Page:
NEW YORK/SAN FRANCISCO (Reuters) - Shares of social media website Twitter Inc (TWTR.N) hit an all-time low on Thursday after the company said late Wednesday that user growth stalled for the first time since the company went public in 2013.
More than 20 brokerages cut price targets on the shares, which have fallen more than 50 percent since chief executive Jack Dorsey returned in July. The median price target for the stock is still $21, 50 percent higher than the current price.
Shares were last down more than 5 percent on the day, at one point hitting an all-time low of $13.91 a share.
Currently, 14 of 45 brokers have a “buy” rating on the company.
Starmine, a unit of Thomson Reuters, pegs the company’s intrinsic value at $11.40 a share, implying further stock declines.
In its earnings report on Wednesday, Twitter said it had 320 million average monthly active users in the fourth quarter, unchanged from the third quarter and lagging a forecast for 323 million from RBC Capital Markets.
But Dorsey told analysts that monthly active usage in January “has bounced back to Q3 levels.”
Facing slowing user growth, Twitter has been experimenting under Dorsey, who became interim CEO in July and then CEO in October, with ways to make its website more engaging.
But so far they have not paid off with additional user growth.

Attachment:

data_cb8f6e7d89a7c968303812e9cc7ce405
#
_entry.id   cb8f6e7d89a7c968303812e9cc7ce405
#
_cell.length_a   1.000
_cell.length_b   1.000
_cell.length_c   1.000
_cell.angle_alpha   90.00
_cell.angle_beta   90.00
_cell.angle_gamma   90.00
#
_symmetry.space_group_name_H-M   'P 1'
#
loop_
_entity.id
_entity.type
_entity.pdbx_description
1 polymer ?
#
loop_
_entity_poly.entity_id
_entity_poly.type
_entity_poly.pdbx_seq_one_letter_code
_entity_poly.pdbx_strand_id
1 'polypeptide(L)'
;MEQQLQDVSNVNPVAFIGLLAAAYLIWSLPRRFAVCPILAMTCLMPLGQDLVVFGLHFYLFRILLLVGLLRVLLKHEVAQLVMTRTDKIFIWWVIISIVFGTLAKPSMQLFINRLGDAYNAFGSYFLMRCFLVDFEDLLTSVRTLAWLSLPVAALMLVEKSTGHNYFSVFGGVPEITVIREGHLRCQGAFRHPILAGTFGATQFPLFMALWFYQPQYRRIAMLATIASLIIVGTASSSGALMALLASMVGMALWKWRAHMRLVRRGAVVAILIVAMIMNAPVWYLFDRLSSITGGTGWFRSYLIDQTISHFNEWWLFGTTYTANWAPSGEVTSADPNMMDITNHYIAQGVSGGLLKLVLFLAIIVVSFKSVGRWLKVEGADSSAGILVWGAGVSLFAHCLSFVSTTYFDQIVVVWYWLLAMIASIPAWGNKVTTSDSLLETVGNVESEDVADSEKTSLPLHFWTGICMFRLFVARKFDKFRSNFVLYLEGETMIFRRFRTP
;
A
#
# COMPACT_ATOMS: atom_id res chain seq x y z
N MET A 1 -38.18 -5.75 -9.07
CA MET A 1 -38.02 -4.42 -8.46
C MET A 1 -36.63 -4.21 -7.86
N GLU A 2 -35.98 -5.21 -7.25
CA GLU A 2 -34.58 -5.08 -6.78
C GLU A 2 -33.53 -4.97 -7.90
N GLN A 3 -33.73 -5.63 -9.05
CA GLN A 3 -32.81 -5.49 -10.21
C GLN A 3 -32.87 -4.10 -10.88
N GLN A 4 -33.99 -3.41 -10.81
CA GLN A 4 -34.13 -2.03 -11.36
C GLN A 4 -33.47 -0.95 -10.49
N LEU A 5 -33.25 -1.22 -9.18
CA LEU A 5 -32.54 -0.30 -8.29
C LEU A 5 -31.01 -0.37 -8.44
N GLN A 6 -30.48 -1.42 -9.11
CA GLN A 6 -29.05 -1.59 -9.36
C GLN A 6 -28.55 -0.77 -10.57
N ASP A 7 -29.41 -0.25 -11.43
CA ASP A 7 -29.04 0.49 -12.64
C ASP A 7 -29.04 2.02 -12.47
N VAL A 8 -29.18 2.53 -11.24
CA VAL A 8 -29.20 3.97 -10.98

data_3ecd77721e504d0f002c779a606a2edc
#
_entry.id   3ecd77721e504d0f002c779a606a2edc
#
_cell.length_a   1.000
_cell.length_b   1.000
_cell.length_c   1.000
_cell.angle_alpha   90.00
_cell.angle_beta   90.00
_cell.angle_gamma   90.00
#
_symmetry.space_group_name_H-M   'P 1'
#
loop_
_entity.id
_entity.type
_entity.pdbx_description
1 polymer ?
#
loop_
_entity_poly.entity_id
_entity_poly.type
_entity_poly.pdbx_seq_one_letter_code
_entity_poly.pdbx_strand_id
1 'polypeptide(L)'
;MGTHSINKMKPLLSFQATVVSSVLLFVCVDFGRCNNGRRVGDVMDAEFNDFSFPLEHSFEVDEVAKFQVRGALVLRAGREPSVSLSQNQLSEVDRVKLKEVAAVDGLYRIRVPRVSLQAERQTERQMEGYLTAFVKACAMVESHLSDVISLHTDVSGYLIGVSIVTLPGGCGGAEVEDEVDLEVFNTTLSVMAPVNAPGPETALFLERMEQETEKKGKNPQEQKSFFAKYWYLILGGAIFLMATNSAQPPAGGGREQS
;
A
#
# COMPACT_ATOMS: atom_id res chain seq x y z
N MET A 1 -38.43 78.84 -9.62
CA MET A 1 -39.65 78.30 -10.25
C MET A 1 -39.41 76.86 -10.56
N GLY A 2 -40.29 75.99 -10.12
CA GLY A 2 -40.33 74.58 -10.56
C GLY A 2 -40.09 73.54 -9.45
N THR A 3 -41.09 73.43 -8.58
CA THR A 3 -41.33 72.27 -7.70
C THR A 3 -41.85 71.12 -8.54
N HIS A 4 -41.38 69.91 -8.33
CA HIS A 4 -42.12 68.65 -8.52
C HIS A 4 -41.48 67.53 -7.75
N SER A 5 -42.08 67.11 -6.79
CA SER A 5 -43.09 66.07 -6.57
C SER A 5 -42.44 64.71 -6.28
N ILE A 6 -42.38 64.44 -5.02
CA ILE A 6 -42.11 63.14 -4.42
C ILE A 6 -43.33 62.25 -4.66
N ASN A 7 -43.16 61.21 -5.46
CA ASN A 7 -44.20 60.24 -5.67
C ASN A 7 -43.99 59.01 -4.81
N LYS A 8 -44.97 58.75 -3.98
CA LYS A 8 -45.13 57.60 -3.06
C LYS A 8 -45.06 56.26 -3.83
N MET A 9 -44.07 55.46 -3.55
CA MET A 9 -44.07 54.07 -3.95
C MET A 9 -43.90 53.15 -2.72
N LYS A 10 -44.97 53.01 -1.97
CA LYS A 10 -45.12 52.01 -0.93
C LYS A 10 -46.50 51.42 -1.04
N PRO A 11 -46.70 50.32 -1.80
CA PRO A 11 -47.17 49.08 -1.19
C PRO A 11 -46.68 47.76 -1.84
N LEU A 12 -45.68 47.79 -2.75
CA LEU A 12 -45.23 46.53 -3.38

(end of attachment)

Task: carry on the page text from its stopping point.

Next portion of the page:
The company also issued weaker-than-expected guidance for revenue in the current quarter when it announced earnings.
It forecast first-quarter revenue of between $595 million and $610 million, well below the average analyst estimate of $627.1 million, according to Thomson Reuters I/B/E/S.
“Twitter can grow in three ways: first, it can expand its user base; second, it can expand the engagement of its users; and third, it can increase the frequency and pricing for ads delivered,” said Michael Pachter of Wedbush Securities. “Presumably, Twitter is taking several steps to accomplish the second and third growth drivers, but it is not clear that it is doing much at all to accomplish the first.”
But the company did exceed analysts estimates on fourth-quarter revenue and profits. Revenue rose 48.3 percent to $710.5 million, compared with estimates of $709.9 million, and earnings excluding items were 16 cents per share, above analyst expectations of 12 cents per share.
Reporting By David Gaffen, the Bengaluru bureau, Jonathan Weber and Yasmeen Abutaleb; Editing by Meredith Mazzilli and Stephen R. Trousdale